Learning to Live with Moss
Moss is a fact of life if you have certain growing conditions in your lawn or garden. Moss usually thrives in poor, highly acidic soil. You can love moss or hate it, but it's easiest for you and your lawn and garden if you learn to live with it.
My Moss Experience
After years and years of telling people to test their soil and then respond appropriately, I finally did this myself. I was curious as to why I had so much moss in the yard. I didn't do anything to encourage it, and I didn't have a particularly damp back yard. However, there it was, taking over the lawn, inch by inch.
It turns out, if you do a soil test, you can actually learn a lot about what you're working with! My soil test returned a pH level of around 5.0. That is HIGHLY acidic. Grass doesn't like growing in acidic conditions. Bingo! I found my problem.
I did a bit more research, and found that moss grows most happily not only in damp, shady, or humid places, but also in poor, infertile, compacted, sandy, acidic soils. That pretty much sums up the characteristics in my soil. If you have moss in your lawn, moss isn't your only problem.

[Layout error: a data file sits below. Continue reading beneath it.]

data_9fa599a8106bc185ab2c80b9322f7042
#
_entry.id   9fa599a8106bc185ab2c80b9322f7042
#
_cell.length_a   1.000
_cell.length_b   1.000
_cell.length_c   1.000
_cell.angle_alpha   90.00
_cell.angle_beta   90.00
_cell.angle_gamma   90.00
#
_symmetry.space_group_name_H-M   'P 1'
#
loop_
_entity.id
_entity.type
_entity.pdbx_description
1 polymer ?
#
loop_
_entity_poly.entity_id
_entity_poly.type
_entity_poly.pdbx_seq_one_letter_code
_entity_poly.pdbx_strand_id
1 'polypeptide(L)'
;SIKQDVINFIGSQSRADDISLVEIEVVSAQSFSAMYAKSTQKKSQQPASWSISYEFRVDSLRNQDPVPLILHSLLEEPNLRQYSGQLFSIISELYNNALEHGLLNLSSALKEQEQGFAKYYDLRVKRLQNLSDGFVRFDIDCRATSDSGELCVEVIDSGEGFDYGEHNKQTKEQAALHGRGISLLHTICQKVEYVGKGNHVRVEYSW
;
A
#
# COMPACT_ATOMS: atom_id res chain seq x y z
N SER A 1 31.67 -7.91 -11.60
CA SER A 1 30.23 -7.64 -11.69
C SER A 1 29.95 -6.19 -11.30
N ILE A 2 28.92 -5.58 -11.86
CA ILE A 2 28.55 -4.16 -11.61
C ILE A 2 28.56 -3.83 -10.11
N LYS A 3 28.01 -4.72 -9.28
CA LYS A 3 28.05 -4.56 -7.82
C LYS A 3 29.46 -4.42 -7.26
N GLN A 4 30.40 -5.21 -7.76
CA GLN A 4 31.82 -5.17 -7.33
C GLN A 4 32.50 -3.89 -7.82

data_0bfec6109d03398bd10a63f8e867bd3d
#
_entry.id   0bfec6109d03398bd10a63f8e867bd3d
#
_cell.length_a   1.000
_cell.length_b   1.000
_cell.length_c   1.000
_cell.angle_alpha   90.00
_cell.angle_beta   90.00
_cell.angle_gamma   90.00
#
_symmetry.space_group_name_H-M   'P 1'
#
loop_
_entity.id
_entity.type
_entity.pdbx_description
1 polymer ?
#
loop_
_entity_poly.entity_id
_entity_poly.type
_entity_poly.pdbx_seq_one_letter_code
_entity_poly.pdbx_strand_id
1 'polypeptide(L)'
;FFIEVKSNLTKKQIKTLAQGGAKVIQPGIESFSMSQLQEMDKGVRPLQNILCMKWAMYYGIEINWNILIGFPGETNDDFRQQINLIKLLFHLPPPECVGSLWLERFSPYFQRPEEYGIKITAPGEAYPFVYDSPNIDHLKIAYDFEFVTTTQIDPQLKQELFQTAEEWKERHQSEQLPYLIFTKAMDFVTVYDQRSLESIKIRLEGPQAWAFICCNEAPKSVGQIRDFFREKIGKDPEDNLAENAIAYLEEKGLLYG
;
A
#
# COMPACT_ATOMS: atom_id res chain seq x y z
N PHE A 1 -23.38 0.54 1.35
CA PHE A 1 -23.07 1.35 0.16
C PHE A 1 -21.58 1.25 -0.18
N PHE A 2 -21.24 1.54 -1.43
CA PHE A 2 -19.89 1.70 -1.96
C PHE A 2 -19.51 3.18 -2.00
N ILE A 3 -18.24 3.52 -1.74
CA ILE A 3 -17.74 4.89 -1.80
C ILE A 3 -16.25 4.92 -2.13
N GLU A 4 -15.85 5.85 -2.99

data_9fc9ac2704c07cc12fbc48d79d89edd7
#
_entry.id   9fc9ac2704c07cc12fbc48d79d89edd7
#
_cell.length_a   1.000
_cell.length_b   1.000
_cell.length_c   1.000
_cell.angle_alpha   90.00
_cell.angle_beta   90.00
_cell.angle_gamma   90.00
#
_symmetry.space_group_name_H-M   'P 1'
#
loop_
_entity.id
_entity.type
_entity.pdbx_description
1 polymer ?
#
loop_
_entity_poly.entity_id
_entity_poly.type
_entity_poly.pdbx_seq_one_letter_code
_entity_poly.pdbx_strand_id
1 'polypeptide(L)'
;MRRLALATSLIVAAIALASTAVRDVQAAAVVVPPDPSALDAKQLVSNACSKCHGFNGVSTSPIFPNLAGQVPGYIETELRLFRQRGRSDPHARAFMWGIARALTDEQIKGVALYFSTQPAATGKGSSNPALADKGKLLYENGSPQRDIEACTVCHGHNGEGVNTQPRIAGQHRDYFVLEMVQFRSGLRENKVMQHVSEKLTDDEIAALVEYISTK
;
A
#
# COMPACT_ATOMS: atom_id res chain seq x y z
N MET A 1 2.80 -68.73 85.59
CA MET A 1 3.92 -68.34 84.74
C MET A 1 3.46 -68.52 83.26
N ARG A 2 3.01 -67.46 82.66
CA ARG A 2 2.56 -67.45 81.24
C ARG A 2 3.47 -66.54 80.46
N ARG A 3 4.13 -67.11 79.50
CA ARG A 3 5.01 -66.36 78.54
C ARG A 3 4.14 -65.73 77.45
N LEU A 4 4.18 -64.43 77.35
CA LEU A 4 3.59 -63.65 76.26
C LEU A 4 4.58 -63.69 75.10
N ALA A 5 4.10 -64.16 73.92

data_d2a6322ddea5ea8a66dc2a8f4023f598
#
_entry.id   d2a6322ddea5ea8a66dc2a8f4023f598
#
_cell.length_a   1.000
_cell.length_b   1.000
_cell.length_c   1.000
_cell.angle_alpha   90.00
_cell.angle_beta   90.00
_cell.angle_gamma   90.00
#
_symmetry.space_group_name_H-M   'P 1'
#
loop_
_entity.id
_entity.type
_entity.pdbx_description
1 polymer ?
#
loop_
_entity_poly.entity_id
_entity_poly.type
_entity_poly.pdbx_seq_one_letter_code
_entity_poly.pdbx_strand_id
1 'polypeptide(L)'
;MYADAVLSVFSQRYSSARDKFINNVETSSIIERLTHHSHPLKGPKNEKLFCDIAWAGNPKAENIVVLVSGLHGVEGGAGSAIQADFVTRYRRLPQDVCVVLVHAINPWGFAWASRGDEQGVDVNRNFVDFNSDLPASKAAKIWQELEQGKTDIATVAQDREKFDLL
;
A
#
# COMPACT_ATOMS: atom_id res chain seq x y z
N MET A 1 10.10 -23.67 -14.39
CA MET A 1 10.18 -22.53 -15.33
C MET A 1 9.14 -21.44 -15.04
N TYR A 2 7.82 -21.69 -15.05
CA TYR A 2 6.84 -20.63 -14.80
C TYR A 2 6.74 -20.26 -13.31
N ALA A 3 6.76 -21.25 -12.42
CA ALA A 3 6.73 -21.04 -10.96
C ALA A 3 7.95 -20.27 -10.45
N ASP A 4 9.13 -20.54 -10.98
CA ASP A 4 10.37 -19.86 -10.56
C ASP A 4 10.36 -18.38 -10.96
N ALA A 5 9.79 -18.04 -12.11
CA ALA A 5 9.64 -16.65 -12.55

If You Really Want Grass
If you have moss in the yard, you can get past it and get your lawn back. First you need to test the soil pH. If the pH is lower than 6.5, you'll need to add lime to the soil. Check with your cooperative extension agent for liming recommendations. Often, bags of lime will also have information on amounts to spread to raise the pH in increments of .5.
It can take up to a year for the pH of the soil to increase enough to take the next step, which is to plant new grass. In cooler areas, the best time to plant a new lawn area is the fall. In warmer areas, plant in the spring. Continue to monitor the pH and add lime yearly if the pH keeps dropping. Keeping the pH regulated will go a long way toward keeping grass and not moss in the yard.
Love the Moss
Moss is big business these days. You can buy "moss milkshake" which is a concoction of ground up moss that you mix with water or buttermilk and spread over the yard, or dead stumps, or anything you'd like to cover in moss. You can buy moss in terrariums, and moss from mail order catalogs. There are people who love moss.
I am one of those people. After testing my soil and finding out the reason I have so much moss, I decided to embrace it. We've had great results bringing our lawn grass back from the brink in most of the yard. A bit of moss in the corners wasn't going to hurt anything. I used the opportunity to add other shade-loving, acid-loving plants and create more interesting shade gardens.
Moss isn't an immediate cause for concern. Before going to great lengths to remove it, decide if you can live with it. It is, after all, green!